When she said I could go at any time. We really didn’t think she meant that night, but it turns out that’s what happened. Howard and I left the doctor and went about our normal day – me to the gym, busy contemplating the ultimate end of my pregnancy; and Howard off to work – looking so shell-shocked that I hoped he wouldn’t get lost on the way. We both knew I was pregnant. We had focused so hard on getting pregnant, and then on being pregnant, that  the idea that we would very soon have an actual baby, was, well, inconceiveable.

Later, we sat in front of the TV watching American Idol, another dumb Fox show that we had become addicted to (*it was its first season –who’d have guessed). I started feeling kind of funny and told Howard. We weren’t really sure at first, but when I started leaking, a call to the doctor seemed obvious. He told us to come on down. In less than two seconds, Howard was dressed, stop watch and overnight bag in hand. Off we went.

Hooked to many monitors, Dr. R (of course Dr. G wasn’t on call) confirmed it – my water had broken. Leaking like an open fire hydrant, I was officially admitted. In the beginning, the contractions seemed manageable, and Howard and I waited with anxious anticipation for what would happen next. Turns out, what happened next was an enema to speed up and intensify the contractions. I don’t know who thought up that medieval torture, and I don’t know how I agreed to that without any drugs in my system, but obviously I was vulnerable to figures of ‘doctorly’ authority, even ones over 70 with a bad comb-over. So along with my first labor, I had my first enema, and spent the next 30 minutes in the bathroom, doubled over in torture. Someone was pulling my guts out one by one! Was I going to have this baby in the bathroom?! Never have I experienced such constant, intense pain. This couldn’t be right. All those ridiculous Lamaze classes in no way  prepared me for the twisted anguish that was going on in my body. Deal with pain by massage? Breathe? Take a walk? BULLSHIT! F*&!* YOU lamaze lady!

The woman next door was screaming her head off, sawing on my last nerve. OMG. Was that where this was headed?! I asked for an epidural. Actually, I begged for it. I was blinded by pain by the time the man came and stuck that blessed, beautiful needle, that I had so dreaded, into my back. About 20 minutes later, all was good again.

It was 4am. I hadn’t seen the doctor or had an internal since I had arrived. They told me that the risk of infection with internals increase after you break your water. They also told me that according to the monitors, I wasn’t having very strong contractions. Howard and I were finally resting comfortably. We decided to believe them, even though we weren’t sure we did.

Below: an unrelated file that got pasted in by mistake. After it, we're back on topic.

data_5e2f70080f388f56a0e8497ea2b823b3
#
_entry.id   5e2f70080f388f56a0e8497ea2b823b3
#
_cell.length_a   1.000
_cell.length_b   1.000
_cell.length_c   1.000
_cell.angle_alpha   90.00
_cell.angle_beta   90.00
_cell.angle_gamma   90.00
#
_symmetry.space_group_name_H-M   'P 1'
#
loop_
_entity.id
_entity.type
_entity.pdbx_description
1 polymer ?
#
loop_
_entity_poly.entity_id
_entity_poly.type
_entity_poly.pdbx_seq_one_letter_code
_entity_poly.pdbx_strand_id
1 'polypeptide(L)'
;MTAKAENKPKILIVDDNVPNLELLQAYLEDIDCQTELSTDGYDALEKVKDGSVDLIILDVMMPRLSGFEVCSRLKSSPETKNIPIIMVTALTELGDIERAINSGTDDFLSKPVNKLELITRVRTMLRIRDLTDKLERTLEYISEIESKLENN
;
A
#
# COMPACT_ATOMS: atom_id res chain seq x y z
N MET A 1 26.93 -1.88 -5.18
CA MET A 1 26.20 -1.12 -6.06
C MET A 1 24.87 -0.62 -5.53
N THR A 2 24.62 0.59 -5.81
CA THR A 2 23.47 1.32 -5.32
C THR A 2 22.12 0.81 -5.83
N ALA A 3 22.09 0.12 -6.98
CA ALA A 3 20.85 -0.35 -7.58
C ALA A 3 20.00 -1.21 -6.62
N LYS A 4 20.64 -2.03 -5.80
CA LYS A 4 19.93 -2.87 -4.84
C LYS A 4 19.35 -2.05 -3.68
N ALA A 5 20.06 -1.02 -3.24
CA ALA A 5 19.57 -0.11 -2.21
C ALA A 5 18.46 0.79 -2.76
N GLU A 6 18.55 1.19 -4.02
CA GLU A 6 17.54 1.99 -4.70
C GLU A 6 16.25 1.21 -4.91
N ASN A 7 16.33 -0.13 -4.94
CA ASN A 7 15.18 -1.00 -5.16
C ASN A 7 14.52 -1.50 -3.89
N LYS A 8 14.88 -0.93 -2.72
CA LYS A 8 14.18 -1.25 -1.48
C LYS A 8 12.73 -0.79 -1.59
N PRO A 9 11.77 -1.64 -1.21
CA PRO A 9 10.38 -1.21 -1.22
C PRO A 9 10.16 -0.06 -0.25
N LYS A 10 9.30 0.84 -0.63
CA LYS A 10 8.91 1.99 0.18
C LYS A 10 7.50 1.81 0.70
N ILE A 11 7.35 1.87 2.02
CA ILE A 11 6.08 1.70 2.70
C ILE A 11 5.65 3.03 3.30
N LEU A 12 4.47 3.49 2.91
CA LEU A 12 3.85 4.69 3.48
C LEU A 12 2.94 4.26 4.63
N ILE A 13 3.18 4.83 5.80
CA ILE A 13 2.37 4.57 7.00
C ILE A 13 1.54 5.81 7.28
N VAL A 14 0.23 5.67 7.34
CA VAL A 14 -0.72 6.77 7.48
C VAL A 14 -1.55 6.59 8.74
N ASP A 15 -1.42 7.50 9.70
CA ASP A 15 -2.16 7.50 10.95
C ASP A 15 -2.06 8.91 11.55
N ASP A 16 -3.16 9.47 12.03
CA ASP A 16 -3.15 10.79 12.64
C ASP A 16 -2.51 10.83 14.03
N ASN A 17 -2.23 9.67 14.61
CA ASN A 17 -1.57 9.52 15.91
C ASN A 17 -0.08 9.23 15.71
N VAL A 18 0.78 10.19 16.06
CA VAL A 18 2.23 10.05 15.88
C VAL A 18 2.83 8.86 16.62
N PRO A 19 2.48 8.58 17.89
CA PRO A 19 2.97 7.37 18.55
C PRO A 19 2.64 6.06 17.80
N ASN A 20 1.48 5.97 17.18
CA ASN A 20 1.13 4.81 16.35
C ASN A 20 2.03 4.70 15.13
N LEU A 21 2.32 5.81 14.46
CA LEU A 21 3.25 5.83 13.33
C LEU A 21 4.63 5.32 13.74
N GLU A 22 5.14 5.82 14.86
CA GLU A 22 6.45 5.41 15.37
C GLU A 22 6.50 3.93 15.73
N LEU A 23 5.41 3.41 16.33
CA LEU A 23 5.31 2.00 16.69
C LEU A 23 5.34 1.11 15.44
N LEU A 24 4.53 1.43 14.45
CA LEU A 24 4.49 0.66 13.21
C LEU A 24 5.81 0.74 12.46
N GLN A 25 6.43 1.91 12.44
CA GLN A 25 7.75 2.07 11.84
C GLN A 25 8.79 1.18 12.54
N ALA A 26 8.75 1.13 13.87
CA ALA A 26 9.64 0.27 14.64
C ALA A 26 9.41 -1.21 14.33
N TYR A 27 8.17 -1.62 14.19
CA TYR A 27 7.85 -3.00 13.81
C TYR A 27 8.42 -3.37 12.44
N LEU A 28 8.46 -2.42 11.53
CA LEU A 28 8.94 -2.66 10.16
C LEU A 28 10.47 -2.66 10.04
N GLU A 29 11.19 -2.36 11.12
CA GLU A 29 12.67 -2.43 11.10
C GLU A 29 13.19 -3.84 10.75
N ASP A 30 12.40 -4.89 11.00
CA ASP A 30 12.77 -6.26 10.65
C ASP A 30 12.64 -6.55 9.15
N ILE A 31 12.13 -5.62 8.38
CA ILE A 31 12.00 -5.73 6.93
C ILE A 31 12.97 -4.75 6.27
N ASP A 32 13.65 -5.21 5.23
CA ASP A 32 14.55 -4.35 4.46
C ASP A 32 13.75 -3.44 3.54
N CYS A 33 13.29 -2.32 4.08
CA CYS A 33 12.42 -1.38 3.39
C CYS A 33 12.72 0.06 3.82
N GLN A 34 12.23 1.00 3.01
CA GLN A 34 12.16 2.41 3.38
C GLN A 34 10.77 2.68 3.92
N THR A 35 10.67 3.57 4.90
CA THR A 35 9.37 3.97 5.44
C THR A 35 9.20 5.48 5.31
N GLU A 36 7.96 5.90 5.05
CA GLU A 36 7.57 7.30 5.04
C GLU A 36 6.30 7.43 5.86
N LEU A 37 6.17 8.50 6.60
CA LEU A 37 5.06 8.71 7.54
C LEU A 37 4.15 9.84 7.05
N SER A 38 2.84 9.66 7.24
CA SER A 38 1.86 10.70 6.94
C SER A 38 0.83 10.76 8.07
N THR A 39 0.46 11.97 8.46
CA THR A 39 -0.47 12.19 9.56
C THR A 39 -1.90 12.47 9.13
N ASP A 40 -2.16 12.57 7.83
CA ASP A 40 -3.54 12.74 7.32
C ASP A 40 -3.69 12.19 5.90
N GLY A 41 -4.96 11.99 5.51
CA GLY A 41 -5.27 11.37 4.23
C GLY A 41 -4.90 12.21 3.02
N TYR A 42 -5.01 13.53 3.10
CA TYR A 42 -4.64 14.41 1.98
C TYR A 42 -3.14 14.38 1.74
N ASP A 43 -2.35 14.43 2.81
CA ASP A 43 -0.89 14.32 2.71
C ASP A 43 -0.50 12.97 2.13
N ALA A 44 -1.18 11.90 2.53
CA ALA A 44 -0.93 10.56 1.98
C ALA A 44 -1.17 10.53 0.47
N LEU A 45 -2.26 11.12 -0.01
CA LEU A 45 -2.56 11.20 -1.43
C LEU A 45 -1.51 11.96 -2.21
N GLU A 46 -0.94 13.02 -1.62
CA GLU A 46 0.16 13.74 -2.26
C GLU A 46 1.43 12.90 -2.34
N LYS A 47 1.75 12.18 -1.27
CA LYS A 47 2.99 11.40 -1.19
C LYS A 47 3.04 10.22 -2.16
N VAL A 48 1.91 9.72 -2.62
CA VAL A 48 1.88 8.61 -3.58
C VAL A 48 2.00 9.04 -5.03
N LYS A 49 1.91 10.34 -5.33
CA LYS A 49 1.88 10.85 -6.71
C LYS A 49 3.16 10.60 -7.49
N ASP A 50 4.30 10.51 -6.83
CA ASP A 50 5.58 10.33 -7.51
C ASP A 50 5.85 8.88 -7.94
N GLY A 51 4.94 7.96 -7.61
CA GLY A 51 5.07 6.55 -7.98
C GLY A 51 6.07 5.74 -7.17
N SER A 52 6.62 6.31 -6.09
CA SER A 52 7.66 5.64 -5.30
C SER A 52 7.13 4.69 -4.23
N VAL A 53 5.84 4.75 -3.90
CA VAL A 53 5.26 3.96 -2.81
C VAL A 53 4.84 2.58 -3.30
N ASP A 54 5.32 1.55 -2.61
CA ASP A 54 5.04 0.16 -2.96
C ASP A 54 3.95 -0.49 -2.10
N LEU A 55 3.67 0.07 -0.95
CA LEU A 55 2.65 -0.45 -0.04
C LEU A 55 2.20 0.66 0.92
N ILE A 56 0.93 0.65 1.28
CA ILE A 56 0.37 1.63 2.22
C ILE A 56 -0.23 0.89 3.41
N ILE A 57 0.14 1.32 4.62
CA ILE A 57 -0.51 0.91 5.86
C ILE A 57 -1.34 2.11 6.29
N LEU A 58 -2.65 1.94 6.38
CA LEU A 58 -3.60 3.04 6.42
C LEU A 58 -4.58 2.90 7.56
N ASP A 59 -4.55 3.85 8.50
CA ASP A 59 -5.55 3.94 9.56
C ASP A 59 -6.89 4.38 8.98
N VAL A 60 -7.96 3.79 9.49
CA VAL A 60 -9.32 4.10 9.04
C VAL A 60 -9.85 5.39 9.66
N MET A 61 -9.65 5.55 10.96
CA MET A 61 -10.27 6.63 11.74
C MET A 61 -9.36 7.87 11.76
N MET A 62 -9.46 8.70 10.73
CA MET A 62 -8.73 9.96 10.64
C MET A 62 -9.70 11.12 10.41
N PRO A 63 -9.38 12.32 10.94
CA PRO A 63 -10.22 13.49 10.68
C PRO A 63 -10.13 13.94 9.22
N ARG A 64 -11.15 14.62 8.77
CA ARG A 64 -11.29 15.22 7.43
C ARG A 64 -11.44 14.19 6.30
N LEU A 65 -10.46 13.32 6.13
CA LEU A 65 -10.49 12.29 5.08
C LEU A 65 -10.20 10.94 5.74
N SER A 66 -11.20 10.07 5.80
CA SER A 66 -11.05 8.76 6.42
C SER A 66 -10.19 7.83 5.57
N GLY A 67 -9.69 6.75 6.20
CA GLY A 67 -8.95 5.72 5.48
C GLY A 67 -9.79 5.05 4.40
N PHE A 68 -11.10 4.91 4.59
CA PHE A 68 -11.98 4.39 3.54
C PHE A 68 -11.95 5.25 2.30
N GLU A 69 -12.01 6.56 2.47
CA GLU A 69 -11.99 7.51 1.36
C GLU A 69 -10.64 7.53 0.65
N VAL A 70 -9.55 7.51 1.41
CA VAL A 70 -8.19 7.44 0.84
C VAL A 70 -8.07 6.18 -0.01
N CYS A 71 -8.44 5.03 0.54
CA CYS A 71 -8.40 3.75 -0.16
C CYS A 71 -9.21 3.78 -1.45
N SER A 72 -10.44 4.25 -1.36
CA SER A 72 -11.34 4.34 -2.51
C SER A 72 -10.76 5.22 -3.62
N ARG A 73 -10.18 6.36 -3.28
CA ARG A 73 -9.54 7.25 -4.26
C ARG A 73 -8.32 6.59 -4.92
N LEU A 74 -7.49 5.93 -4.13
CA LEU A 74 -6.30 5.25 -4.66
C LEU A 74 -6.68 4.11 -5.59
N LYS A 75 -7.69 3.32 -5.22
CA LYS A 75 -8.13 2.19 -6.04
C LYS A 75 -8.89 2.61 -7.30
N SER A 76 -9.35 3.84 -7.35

At around 6 am, I began to feel overwhelming pressure ‘downstairs’. I told the nurse, but she again told me that while I was having contractions every minute or so, they weren’t that strong.  I begged to differ. The doctor came in and confirmed it, there was a bowling ball that was about to come out my ass. Actually, he said, I was 10 centimeters dilated and ready to go. The nurse shrugged and said that the monitors didn’t always register so well.  Bitch.

Dr. R told me I was ready to push whenever I felt pressure, then promptly left the room. Huh? For about 20 minutes, Howard and I sat alone unsure of what to do. I quietly, half-heartedly pushed with my contractions wondering if that was what we were supposed to do. When the nurse came back in, I told her again of the overwhelming pressure and asked what Dr. R meant about pushing. She casually told me he’d be in soon, that we’d all push together and not to worry. “Pushing can take a while,” she said, patting me on the shoulder. To set my mind at ease, she took a look at my progress. Well, I wasn’t feeling too at ease when she screamed, “Get the doctor! The head is coming out!”

Within seconds, the bed was broken down (into a delivery bed) and the doctor was back and in catching position. Approximately three minutes and five good pushes later, little Tyler fell out into the world. He was a perfect mini-Howard, (thank God it was a boy!) and the most amazing thing I had ever seen.

Now two weeks later, I’m still in awe that this beautiful, fascinating little creature is mine. My days are filled with feedings, my nights with, well, the same. My satisfaction is a good burp. My nipples are mutilated. I love every minute of it. Okay, almost every minute of it. I could do with a couple more hours of sleep. But, how incredible is this journey. How life altering. How unimportant everything else seems when his eyes study mine, when a sly looking smile crosses his meaty little lips, when his brows wrinkle in expression just like his father’s. After two years trying, Howard and I and baby Tyler are a family. I’m truly overwhelmed.